The Rise In Human Bird Flu In China -The Threat Of Evolving Strains

Nikki Attkisson | Last Updated : October 28, 2021

Specialists are concerned about an earlier circulating strain that has changed and may now be more infectious to humans due to an increase in the number of people infected with bird flu in China this year.WHO reports that in 2021, China has identified 21 human cases of the H5N6 avian influenza subtype, compared to just five cases the previous year. There are much fewer cases than there was last year when hundreds were infected. Still, the infections are nonetheless lethal, with many individuals falling extraordinarily ill and at least six deaths as a result.

The Rise In Human Bird Flu In China Shows The Threat Of Evolving Strains

The World Health Organization says that contact with poultry was the most common source of infection, and human-to-human transmission has not been seen. In a statement issued on October 4, the WHO noticed the rise in cases. It warned that other investigations are “urgently” needed to fully understand the risk and increase of spillover into the general population.

According to a Hong Kong government release, a 60-year-old Hunan woman was sent to a nearby hospital on October 13 with H5N6 influenza. Since February of this year, no H5N6 outbreaks in poultry have been detected despite human illnesses with the virus being confirmed. China is the world’s greatest producer of poultry, especially ducks, which act as a reservoir for influenza viruses. China is also the world’s largest producer of eggs.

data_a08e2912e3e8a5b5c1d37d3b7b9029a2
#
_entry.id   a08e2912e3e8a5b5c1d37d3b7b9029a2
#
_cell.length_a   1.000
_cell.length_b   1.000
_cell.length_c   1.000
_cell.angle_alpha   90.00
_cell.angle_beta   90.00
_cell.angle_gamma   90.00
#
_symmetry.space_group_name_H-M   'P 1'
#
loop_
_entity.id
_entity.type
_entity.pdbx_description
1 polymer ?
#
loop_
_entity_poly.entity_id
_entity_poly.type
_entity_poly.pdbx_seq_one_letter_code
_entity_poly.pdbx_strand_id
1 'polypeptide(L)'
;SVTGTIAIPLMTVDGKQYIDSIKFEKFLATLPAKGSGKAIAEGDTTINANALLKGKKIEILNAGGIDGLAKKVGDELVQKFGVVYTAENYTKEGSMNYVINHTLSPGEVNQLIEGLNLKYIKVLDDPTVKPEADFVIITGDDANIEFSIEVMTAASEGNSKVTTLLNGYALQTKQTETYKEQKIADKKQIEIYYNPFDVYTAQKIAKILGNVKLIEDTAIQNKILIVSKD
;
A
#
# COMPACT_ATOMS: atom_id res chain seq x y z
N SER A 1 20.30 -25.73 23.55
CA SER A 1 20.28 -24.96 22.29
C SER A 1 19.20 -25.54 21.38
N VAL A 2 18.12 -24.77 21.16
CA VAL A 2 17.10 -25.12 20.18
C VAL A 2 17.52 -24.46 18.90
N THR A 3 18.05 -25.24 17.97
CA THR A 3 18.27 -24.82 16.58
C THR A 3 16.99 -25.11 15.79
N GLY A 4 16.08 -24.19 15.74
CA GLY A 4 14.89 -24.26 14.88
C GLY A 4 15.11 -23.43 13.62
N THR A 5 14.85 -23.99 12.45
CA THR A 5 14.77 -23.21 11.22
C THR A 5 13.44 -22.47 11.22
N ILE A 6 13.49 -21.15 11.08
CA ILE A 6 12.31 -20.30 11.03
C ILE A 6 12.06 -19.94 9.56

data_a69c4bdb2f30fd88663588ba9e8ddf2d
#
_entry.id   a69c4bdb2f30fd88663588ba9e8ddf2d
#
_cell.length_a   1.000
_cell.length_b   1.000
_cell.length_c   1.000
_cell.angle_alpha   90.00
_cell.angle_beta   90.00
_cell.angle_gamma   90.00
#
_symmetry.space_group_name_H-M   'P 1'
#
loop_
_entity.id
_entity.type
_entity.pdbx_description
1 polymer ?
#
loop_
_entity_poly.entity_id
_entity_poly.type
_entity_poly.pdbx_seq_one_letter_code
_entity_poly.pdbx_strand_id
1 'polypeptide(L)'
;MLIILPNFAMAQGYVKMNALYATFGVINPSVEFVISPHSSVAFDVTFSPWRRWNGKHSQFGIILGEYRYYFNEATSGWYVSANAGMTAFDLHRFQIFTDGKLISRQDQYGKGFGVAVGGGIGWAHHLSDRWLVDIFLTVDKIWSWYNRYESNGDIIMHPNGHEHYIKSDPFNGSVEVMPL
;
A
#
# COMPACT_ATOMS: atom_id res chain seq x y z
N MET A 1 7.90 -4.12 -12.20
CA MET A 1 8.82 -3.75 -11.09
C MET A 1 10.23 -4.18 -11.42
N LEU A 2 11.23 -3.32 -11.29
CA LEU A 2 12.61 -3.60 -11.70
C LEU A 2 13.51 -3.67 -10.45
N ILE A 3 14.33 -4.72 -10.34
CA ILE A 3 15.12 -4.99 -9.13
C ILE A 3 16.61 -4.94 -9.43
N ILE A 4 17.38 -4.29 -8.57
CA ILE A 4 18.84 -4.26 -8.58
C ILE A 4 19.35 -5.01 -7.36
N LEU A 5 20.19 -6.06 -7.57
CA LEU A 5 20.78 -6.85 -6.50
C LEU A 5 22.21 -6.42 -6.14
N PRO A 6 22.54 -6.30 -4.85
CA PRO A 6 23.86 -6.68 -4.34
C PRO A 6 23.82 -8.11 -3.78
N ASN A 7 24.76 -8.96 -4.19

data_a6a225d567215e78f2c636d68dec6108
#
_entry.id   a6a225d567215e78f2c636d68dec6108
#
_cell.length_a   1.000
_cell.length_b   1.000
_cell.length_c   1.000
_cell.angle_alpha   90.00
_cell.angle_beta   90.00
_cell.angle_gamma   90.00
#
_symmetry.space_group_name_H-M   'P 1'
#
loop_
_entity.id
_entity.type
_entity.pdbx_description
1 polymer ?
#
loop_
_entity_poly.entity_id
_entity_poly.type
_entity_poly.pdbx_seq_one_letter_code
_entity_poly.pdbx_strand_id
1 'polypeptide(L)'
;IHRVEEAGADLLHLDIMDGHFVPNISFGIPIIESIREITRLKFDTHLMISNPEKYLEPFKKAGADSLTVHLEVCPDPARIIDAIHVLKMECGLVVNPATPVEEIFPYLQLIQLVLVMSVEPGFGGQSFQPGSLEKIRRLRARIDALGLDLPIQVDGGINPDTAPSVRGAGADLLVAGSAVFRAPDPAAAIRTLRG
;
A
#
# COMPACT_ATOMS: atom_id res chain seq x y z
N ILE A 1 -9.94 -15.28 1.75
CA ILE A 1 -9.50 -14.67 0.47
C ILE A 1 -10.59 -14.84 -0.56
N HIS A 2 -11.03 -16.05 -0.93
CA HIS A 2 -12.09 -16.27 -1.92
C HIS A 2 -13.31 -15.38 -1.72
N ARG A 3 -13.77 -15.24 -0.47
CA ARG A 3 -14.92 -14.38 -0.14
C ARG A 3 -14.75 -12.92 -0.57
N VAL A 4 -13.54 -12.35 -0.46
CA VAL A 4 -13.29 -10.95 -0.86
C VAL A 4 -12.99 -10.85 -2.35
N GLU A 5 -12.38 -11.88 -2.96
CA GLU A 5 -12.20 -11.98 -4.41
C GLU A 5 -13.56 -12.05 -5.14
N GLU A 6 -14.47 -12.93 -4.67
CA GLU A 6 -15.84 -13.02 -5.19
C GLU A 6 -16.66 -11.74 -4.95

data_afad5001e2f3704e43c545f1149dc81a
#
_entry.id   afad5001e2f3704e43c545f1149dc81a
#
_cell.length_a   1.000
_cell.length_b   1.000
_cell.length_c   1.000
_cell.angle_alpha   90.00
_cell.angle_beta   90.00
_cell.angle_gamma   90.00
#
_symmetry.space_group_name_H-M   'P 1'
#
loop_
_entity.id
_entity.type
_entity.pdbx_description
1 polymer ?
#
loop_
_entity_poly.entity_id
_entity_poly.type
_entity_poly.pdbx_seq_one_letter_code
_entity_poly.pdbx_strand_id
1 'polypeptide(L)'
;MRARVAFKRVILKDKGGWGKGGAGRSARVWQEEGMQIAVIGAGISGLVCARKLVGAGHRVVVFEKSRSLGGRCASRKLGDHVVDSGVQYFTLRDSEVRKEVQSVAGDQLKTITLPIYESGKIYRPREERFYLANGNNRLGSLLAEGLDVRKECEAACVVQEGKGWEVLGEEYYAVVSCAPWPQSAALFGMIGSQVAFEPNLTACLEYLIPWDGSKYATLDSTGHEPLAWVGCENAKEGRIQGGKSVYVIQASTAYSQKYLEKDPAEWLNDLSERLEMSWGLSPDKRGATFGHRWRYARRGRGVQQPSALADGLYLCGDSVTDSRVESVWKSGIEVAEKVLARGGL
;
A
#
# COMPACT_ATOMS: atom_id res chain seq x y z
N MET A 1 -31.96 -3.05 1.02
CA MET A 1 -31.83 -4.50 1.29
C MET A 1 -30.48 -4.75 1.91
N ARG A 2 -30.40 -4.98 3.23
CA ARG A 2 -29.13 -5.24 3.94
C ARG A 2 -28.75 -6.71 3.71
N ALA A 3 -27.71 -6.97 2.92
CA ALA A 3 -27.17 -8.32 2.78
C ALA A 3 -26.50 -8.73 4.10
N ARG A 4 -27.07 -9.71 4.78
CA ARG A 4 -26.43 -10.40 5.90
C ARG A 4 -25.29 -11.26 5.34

The Rise In Human Bird Flu In China -The Threat Of Evolving Strains

H5N6 human illnesses have increased recently, according to the Chinese Center for Disease Control and Prevention (CDC), but no official statement has been made about this. “Growing genetic variation and geographic diffusion of H5N6 pose a serious threat to the poultry industry and public health,” according to a month’s study posted online by the group. Although avian influenza viruses are found in domestic and wild birds alike, people have only been infected by them on a few occasions. The emergence of viruses, which has coincided with the growth of chicken populations, is a major cause for concern since it might lead to the emergence of a virus that is easily transferred between people and hence precipitate a worldwide pandemic.

A disproportionately high number of H5N6 illnesses have been reported in Sichuan’s southern region, while cases have also been reported in Chongqing and Guangxi’s neighboring provinces, as well as Guangdong, Anhui, and Hunan. More than 90 percent of all cases have been traced back to H5N8 influenza viruses, which devastated European poultry farms last winter and killed wild birds in China. These findings suggest that the H5N6 strains that have recently been detected in China may constitute a new subspecies.

According to Kuiken, the virus might be more contagious in this variety, or there may be more of it in poultry at this time, which explains why more humans are being affected. Researchers speculate that this particular strain is more contagious or that the virus is more prevalent in poultry at the time, which explains why more humans are being infected with it than ever before. The Centers for Disease Control and Prevention in China reported in September that four of the Sichuan cases had raised poultry at home and had come into contact with dead birds. It took another person one week after purchasing the duck from a live poultry shop before showing symptoms of the illness.

Nikki Attkisson

With over 15 years as a practicing journalist, Nikki Attkisson found herself at Powdersville Post now after working at several other publications. She is an award-winning journalist with an entrepreneurial spirit and worked as a journalist covering technology, innovation, environmental issues, politics, health etc. Nikki Attkisson has also worked on product development, content strategy, and editorial management for numerous media companies. She began her career at local news stations and worked as a reporter in national newspapers.

Sign Up For Our Daily Dose Of Hot News